In order to empower teachers and parents to evangelize and catechize more effectively as they engage in their duty to pass on the faith to young people, the Archdiocese of Boston will be offering a Catechetical Certificate course for the 2009-2010 academic year. The certificate will be offered through St. John’s Seminary’s Master of Arts in Ministry (MAM) Program.
Led by Drs. David and Angela Franks, Associate Directors of the MAM program, the catechetical program will provide instruction on the major topics of the “Catechism of the Catholic Church,” background on helpful teaching techniques to effectively reach youngsters, and spiritual development through working with mentors.
“One of the biggest issues with regards to evangelization is proper preparation of those who evangelize,” said Janet Benestad, Secretary for Faith Formation and Evangelization for the archdiocese.
“(The certificate program) offers an advanced approach to catechesis and evangelization in conformity with the ‘Catechism of the Catholic Church.’ Novice and veteran catechists alike will benefit. Adults seeking to deepen their faith will find it spiritually nourishing and doctrinely sound,” she said.
The Catechetical Certificate program will meet for eight Saturday sessions from 9 a.m. to 3 p.m. at the new location for the Master of Arts in Ministry program at 149 Washington Street in Brighton. The program will begin on October 10, with subsequent meetings on Nov. 14, Dec. 5, Jan. 9, Feb. 6, March 13, April 10, and May 8. In addition, participants must attend two catechetical workshops of their choice, held on weekday evenings and weekends throughout the duration of the course.
Saturday sessions will address topics of catechetical pedagogy or developmental psychology, including the Trinity, the Incarnation, Jesus Christ, the Eucharist, Scripture, liturgy and the sacraments, morality, prayer, and how children and adults learn. During lunch, those on the certificate track will be able to spend time with mentors who will provide valuable, personalized feedback to each participant.
Most importantly, each Saturday session will give students the opportunity to deepen their prayer life through guided spiritual reflections.
In addition, skills workshops will be offered on weekday evenings and weekends in order to teach valuable practical skills connected to catechesis. The workshop topics include Living the Liturgical Year, Teaching about Sexuality to Youth and Young Adults, Transformative Learning and Evangelization, Evangelizing and Teaching Youth and Young Adults, and Classroom Management.
“This is an initiative designed to bring together a number of things -- academically good, solid doctrine, spiritual development, and pedagogy,” Benestad said.
This catechetical program is offered both for those who wish to attain a certificate from the archdiocese and those who wish to benefit from additional theological knowledge, spiritual development, and faith enrichment. The cost for those on the certificate track is $250, while the cost for the attendance-only option is $150. Individual Saturday sessions may be attended for $20, and those not participating in the certificate program may attend skills workshops for a per-class fee of $10.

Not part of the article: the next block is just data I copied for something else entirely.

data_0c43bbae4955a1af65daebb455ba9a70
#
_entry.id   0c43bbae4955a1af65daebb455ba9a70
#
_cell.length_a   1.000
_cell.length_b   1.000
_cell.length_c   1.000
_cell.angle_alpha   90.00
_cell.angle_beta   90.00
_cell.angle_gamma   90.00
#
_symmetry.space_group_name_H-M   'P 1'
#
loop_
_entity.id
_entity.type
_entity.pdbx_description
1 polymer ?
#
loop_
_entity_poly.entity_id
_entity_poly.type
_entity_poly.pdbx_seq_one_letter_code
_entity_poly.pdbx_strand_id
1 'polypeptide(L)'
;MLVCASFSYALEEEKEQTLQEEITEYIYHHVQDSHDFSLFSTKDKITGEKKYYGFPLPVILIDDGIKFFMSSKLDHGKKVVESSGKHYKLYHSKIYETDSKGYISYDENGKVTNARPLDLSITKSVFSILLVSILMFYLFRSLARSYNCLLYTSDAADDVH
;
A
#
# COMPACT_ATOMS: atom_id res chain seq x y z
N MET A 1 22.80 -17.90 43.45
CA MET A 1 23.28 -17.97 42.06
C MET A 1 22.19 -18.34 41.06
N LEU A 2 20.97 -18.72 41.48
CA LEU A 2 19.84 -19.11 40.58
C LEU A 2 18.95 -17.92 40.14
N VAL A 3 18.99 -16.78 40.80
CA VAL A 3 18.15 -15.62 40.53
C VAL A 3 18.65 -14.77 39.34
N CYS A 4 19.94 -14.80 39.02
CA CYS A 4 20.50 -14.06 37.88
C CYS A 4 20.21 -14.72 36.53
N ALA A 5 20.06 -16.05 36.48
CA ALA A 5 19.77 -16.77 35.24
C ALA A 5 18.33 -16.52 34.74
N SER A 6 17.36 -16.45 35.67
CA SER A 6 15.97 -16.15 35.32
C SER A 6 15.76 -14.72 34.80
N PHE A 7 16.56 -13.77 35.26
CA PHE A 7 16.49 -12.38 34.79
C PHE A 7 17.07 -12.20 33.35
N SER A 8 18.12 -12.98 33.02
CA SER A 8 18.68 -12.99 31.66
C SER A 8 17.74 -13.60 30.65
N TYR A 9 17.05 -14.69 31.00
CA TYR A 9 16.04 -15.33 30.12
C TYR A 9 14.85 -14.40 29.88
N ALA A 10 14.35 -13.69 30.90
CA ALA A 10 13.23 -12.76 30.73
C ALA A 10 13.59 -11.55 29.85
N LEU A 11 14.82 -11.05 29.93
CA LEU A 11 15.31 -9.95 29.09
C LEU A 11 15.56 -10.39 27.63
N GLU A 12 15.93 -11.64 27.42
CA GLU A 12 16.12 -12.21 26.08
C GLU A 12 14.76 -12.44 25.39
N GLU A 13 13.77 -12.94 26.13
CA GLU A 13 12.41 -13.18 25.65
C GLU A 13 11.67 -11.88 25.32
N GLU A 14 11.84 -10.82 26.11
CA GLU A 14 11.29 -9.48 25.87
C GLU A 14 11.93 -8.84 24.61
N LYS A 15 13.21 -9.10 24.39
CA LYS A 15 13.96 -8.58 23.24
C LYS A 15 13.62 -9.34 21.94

“The hours of instruction are comparable to a three-credit college course, which can cost $1,500 or more,” noted David Franks. “In addition, the cost of the certificate includes books, the mentorship program, and two skills workshops. It is a bargain by any measure.”
He added that prospective students are encouraged to talk to their pastors about sponsorship for the program.
The program will emphasize the connection between catechesis and evangelization, following the lead of Cardinal Seán P. O’Malley.
“The Catholic faith is inexhaustibly rich,” said Franks, who teaches full-time at the seminary. “Jesus draws us into the adventure of catechesis, the searching of His mystery, to fill us with joy and to enable us to share this joy with all people. The Church exists for one reason only: to communicate, at an existential level, the infinitely overflowing, sacramentalized love of Christ, so as to make every person into a saint.”
The entire program will provide 32 hours of theology instruction, called the “theology core.”
“The vital center of the program is the theology core,” said Franks. “It will lead students more deeply into the pulsating heart of the Catholic faith by presenting the grandeur and glory of the life of Christian discipleship.”
Completion of the program will be recognized by the Archdiocese of Boston for catechetical certification, Benestad said.
The program, however, is not only for parish catechists, but Catholic school teachers, parents, and other adults who want to learn more about the faith and deepen their spiritual lives as well.
Expanding the programs for evangelization and catechesis is in harmony with recent archdiocesan efforts promoting lay faith formation in order to live out better the lay mission in the world.